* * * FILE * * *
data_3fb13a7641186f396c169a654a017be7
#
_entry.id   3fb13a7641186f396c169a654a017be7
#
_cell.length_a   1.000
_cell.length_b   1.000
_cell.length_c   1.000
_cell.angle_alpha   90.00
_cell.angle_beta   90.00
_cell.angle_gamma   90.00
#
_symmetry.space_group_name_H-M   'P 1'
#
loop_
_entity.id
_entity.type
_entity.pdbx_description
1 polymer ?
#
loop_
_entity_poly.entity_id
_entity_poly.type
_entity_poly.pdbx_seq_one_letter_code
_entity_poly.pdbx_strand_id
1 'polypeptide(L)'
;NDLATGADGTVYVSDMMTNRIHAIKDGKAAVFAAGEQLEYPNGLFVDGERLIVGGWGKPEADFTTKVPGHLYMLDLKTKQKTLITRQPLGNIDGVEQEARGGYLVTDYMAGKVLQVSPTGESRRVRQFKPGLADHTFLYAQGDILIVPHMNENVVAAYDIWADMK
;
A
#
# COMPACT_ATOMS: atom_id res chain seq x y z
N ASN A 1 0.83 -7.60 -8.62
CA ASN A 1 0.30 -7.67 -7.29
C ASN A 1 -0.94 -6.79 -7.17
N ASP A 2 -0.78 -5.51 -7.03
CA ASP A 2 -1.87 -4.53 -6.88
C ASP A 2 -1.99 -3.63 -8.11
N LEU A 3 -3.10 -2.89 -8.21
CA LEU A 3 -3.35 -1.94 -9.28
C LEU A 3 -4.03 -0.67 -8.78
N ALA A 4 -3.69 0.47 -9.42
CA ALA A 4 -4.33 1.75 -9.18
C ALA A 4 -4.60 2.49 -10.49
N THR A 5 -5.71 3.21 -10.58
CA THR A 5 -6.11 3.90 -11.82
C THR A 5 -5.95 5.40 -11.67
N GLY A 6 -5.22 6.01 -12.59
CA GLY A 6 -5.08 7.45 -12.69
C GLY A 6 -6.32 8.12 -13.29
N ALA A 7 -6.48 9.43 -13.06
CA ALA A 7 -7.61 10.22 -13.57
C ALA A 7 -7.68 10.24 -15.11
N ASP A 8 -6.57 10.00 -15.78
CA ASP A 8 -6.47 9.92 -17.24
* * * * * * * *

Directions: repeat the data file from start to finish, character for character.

data_3fb13a7641186f396c169a654a017be7
#
_entry.id   3fb13a7641186f396c169a654a017be7
#
_cell.length_a   1.000
_cell.length_b   1.000
_cell.length_c   1.000
_cell.angle_alpha   90.00
_cell.angle_beta   90.00
_cell.angle_gamma   90.00
#
_symmetry.space_group_name_H-M   'P 1'
#
loop_
_entity.id
_entity.type
_entity.pdbx_description
1 polymer ?
#
loop_
_entity_poly.entity_id
_entity_poly.type
_entity_poly.pdbx_seq_one_letter_code
_entity_poly.pdbx_strand_id
1 'polypeptide(L)'
;NDLATGADGTVYVSDMMTNRIHAIKDGKAAVFAAGEQLEYPNGLFVDGERLIVGGWGKPEADFTTKVPGHLYMLDLKTKQKTLITRQPLGNIDGVEQEARGGYLVTDYMAGKVLQVSPTGESRRVRQFKPGLADHTFLYAQGDILIVPHMNENVVAAYDIWADMK
;
A
#
# COMPACT_ATOMS: atom_id res chain seq x y z
N ASN A 1 0.83 -7.60 -8.62
CA ASN A 1 0.30 -7.67 -7.29
C ASN A 1 -0.94 -6.79 -7.17
N ASP A 2 -0.78 -5.51 -7.03
CA ASP A 2 -1.87 -4.53 -6.88
C ASP A 2 -1.99 -3.63 -8.11
N LEU A 3 -3.10 -2.89 -8.21
CA LEU A 3 -3.35 -1.94 -9.28
C LEU A 3 -4.03 -0.67 -8.78
N ALA A 4 -3.69 0.47 -9.42
CA ALA A 4 -4.33 1.75 -9.18
C ALA A 4 -4.60 2.49 -10.49
N THR A 5 -5.71 3.21 -10.58
CA THR A 5 -6.11 3.90 -11.82
C THR A 5 -5.95 5.40 -11.67
N GLY A 6 -5.22 6.01 -12.59
CA GLY A 6 -5.08 7.45 -12.69
C GLY A 6 -6.32 8.12 -13.29
N ALA A 7 -6.48 9.43 -13.06
CA ALA A 7 -7.61 10.22 -13.57
C ALA A 7 -7.68 10.24 -15.11
N ASP A 8 -6.57 10.00 -15.78
CA ASP A 8 -6.47 9.92 -17.24